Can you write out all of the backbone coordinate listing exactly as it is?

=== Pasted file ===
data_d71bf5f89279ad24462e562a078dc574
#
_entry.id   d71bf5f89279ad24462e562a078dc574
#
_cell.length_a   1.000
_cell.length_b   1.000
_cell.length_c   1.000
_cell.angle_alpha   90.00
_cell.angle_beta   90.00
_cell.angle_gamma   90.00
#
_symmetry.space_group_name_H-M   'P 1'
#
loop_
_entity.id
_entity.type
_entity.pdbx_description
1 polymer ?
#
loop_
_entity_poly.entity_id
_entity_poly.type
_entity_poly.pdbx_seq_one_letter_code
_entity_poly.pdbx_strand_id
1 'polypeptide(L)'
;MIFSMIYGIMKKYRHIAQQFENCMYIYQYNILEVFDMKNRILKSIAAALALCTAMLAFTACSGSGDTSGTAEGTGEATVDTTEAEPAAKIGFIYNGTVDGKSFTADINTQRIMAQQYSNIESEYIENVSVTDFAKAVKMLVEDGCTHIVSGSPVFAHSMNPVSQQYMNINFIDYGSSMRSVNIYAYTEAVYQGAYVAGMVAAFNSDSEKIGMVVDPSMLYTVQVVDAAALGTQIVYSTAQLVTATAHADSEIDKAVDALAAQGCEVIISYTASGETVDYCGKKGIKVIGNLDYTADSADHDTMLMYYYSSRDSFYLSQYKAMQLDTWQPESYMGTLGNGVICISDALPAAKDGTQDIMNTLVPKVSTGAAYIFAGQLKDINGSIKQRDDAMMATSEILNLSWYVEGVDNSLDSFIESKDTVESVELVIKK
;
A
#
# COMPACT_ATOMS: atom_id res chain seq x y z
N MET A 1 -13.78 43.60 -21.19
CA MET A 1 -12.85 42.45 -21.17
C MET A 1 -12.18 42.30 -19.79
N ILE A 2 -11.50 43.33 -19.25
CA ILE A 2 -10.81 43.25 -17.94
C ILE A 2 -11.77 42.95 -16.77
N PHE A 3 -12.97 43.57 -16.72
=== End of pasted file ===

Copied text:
data_d71bf5f89279ad24462e562a078dc574
#
_entry.id   d71bf5f89279ad24462e562a078dc574
#
_cell.length_a   1.000
_cell.length_b   1.000
_cell.length_c   1.000
_cell.angle_alpha   90.00
_cell.angle_beta   90.00
_cell.angle_gamma   90.00
#
_symmetry.space_group_name_H-M   'P 1'
#
loop_
_entity.id
_entity.type
_entity.pdbx_description
1 polymer ?
#
loop_
_entity_poly.entity_id
_entity_poly.type
_entity_poly.pdbx_seq_one_letter_code
_entity_poly.pdbx_strand_id
1 'polypeptide(L)'
;MIFSMIYGIMKKYRHIAQQFENCMYIYQYNILEVFDMKNRILKSIAAALALCTAMLAFTACSGSGDTSGTAEGTGEATVDTTEAEPAAKIGFIYNGTVDGKSFTADINTQRIMAQQYSNIESEYIENVSVTDFAKAVKMLVEDGCTHIVSGSPVFAHSMNPVSQQYMNINFIDYGSSMRSVNIYAYTEAVYQGAYVAGMVAAFNSDSEKIGMVVDPSMLYTVQVVDAAALGTQIVYSTAQLVTATAHADSEIDKAVDALAAQGCEVIISYTASGETVDYCGKKGIKVIGNLDYTADSADHDTMLMYYYSSRDSFYLSQYKAMQLDTWQPESYMGTLGNGVICISDALPAAKDGTQDIMNTLVPKVSTGAAYIFAGQLKDINGSIKQRDDAMMATSEILNLSWYVEGVDNSLDSFIESKDTVESVELVIKK
;
A
#
# COMPACT_ATOMS: atom_id res chain seq x y z
N MET A 1 -13.78 43.60 -21.19
CA MET A 1 -12.85 42.45 -21.17
C MET A 1 -12.18 42.30 -19.79
N ILE A 2 -11.50 43.33 -19.25
CA ILE A 2 -10.81 43.25 -17.94
C ILE A 2 -11.77 42.95 -16.77
N PHE A 3 -12.97 43.57 -16.72